“When he had washed their feet and put on his outer garments and resumed his place, he said to them, “Do you understand what I have done to you? You call me Teacher and Lord, and you are right, for so I am. If I then, your Lord and Teacher, have washed your feet, you also ought to wash one another’s feet. For I have given you an example, that you also should do just as I have done to you. Truly, truly, I say to you, a servant is not greater than his master, nor is a messenger greater than the one who sent him. If you know these things, blessed are you if you do them.”(John 13:12–17, ESV)
Pride is an insidious thing, and it is easy to recognize in others while being blind to it in ourselves. A proud Christian leader is an exceptionally ugly thing.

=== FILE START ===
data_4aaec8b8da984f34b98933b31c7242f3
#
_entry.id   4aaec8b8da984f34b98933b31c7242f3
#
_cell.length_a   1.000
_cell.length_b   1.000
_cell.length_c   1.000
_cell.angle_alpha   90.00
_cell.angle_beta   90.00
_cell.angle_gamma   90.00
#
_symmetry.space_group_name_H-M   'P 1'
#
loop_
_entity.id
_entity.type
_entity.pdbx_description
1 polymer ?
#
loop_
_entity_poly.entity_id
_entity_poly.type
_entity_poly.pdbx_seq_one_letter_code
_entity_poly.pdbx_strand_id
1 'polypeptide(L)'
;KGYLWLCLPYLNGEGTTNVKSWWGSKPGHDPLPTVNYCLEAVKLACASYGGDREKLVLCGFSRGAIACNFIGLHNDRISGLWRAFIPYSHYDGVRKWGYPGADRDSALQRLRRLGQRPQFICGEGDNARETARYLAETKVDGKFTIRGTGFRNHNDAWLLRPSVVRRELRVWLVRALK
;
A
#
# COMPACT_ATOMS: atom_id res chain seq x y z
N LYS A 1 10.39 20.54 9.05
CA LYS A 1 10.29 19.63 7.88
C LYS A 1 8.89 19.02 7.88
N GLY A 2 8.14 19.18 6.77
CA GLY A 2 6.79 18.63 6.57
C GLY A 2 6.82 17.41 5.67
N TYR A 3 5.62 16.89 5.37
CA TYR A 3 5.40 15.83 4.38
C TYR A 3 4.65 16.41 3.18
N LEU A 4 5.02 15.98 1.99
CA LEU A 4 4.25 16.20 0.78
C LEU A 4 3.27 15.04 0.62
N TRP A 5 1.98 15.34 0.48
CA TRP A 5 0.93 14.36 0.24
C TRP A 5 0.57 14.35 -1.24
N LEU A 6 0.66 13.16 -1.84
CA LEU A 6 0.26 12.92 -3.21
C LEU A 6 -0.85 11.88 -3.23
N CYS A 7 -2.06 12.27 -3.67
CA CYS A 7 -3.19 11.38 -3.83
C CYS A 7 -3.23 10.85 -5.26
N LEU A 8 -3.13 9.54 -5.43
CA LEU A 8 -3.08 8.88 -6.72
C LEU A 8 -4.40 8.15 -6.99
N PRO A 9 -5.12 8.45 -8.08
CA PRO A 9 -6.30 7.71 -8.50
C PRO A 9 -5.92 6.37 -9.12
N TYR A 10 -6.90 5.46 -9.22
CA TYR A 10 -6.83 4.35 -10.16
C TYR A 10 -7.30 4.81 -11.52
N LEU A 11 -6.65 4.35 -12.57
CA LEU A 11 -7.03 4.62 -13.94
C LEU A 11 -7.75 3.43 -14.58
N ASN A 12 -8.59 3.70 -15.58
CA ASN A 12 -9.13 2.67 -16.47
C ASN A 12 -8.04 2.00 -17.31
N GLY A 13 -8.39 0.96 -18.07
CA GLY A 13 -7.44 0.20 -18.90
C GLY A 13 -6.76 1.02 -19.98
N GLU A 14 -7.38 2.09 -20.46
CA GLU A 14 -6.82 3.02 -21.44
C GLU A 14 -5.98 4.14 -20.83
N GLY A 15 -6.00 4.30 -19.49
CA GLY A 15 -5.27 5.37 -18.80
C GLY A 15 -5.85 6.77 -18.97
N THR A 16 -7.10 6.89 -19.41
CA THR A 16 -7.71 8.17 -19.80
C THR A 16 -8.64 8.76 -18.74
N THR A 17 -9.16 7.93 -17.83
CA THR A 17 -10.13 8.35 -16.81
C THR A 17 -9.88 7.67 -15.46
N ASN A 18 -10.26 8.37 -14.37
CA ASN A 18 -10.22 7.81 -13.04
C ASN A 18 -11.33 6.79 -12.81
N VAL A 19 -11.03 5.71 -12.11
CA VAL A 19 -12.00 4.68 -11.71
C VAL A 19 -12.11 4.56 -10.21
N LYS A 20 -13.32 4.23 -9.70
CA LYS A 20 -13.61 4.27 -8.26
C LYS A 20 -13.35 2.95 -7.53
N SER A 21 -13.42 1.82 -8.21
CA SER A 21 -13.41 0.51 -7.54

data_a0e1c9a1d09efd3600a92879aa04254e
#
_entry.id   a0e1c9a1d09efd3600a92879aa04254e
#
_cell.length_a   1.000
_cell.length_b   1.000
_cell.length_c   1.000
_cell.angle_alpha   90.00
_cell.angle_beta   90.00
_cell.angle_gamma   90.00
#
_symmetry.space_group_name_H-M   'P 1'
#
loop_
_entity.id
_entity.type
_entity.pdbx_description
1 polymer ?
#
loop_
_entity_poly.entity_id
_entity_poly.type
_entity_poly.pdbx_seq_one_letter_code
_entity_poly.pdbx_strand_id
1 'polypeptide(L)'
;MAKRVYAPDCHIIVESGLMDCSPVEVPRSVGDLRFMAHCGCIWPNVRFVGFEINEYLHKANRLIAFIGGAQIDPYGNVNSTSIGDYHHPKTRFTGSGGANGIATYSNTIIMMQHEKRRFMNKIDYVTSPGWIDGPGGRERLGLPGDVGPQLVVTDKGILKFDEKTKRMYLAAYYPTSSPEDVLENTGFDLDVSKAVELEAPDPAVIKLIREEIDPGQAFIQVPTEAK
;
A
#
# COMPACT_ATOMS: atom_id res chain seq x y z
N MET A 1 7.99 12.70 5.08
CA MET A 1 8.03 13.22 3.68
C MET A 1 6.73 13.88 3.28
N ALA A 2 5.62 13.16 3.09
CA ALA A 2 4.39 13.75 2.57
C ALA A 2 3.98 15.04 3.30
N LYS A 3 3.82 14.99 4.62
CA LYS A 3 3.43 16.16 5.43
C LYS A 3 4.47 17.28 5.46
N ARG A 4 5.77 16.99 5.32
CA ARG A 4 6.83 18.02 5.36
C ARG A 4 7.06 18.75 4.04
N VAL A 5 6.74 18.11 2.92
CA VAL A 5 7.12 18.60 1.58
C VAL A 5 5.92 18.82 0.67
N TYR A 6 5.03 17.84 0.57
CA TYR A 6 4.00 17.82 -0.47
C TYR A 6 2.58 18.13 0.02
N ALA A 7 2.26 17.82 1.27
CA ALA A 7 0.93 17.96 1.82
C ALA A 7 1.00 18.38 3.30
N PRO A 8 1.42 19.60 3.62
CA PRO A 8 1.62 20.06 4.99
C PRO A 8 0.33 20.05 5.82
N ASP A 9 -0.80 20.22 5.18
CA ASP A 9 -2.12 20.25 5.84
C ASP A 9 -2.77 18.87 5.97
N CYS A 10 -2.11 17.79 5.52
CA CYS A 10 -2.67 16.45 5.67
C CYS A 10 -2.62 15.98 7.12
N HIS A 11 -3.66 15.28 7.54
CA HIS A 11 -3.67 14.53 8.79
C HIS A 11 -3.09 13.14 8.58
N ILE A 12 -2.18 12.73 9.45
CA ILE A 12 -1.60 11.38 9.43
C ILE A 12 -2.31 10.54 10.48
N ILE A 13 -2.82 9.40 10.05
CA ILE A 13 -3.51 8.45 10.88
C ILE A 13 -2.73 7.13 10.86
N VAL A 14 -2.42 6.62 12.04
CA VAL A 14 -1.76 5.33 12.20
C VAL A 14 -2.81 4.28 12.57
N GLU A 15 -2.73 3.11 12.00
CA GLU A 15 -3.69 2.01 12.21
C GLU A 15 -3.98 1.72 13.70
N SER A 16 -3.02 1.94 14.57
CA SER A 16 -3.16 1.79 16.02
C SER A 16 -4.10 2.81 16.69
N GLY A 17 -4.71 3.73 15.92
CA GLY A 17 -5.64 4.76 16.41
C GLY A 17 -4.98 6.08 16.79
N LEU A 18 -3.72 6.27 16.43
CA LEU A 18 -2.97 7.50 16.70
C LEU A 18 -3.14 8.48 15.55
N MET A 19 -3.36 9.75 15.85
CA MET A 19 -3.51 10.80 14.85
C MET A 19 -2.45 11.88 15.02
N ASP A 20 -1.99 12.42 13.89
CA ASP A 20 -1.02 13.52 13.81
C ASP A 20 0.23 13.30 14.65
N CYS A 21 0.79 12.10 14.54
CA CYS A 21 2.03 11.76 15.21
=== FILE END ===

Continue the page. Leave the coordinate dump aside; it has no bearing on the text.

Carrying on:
The former slave-trader John Newton recognized that pride can even be manifest in holy things. He wrote with scathing accuracy what could have been written for the keyboard crusaders of our day:
I am afraid there are Calvinists, who, while they account it a proof of their humility that they are willing in words to debase the creature, and to give all the glory of salvation to the Lord, yet know not what manner of spirit they are of. Whatever it be that makes us trust in ourselves that we are comparatively wise or good, so as to treat those with contempt who do not subscribe to our doctrines, or follow our party, is a proof and fruit of a self-righteous spirit. Self-righteousness can feed upon doctrines, as well as upon works; and a man may have the heart of a Pharisee, while his head is stored with orthodox notions of the unworthiness of the creature and the riches of free grace.John Newton
Fighting pride is something all of us will need to do until the day we are made new. We might have correct doctrine and yet, be filled with such pride that we denigrate the God we wish to please. May the Scriptures that we prize have a deep impact upon our speech, our attitudes, and our lives so that whatever we do would bring glory to God.